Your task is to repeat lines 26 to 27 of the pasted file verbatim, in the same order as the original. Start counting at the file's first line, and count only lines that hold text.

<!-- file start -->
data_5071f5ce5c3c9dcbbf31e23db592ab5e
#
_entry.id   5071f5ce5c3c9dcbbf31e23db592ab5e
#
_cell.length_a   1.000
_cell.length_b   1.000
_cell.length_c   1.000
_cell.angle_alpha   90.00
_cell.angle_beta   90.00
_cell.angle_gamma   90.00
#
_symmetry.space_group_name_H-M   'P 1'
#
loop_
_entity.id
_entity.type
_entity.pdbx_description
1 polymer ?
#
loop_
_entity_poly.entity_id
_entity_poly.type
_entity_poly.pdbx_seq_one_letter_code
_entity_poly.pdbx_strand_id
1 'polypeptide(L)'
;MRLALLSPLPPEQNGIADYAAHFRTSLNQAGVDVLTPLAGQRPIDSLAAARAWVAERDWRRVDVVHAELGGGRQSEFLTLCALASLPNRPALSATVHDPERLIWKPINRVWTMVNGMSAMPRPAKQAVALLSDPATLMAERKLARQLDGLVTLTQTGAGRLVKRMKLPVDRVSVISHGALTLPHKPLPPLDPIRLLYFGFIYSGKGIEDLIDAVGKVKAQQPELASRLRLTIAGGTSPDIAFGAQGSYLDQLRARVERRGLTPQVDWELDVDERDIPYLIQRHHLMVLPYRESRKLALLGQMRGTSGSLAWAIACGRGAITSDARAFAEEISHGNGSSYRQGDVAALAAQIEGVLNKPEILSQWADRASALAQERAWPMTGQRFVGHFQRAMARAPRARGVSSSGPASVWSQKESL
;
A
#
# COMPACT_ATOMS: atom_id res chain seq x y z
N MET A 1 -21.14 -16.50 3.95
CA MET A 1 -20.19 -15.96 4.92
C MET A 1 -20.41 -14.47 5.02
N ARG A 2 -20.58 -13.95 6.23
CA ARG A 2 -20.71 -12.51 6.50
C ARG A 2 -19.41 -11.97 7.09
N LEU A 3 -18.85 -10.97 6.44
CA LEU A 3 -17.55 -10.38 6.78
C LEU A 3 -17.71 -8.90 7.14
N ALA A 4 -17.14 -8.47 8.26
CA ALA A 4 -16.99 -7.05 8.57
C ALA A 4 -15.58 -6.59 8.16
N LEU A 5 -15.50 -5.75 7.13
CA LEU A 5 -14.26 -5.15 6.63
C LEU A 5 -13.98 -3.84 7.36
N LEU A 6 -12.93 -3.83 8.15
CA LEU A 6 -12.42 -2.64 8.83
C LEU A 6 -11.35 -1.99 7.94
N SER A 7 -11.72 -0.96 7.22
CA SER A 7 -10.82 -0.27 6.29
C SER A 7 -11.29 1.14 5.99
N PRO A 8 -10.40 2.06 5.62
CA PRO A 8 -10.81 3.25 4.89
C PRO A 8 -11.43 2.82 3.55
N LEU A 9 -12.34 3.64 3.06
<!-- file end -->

;MRLALLSPLPPEQNGIADYAAHFRTSLNQAGVDVLTPLAGQRPIDSLAAARAWVAERDWRRVDVVHAELGGGRQSEFLTLCALASLPNRPALSATVHDPERLIWKPINRVWTMVNGMSAMPRPAKQAVALLSDPATLMAERKLARQLDGLVTLTQTGAGRLVKRMKLPVDRVSVISHGALTLPHKPLPPLDPIRLLYFGFIYSGKGIEDLIDAVGKVKAQQPELASRLRLTIAGGTSPDIAFGAQGSYLDQLRARVERRGLTPQVDWELDVDERDIPYLIQRHHLMVLPYRESRKLALLGQMRGTSGSLAWAIACGRGAITSDARAFAEEISHGNGSSYRQGDVAALAAQIEGVLNKPEILSQWADRASALAQERAWPMTGQRFVGHFQRAMARAPRARGVSSSGPASVWSQKESL
;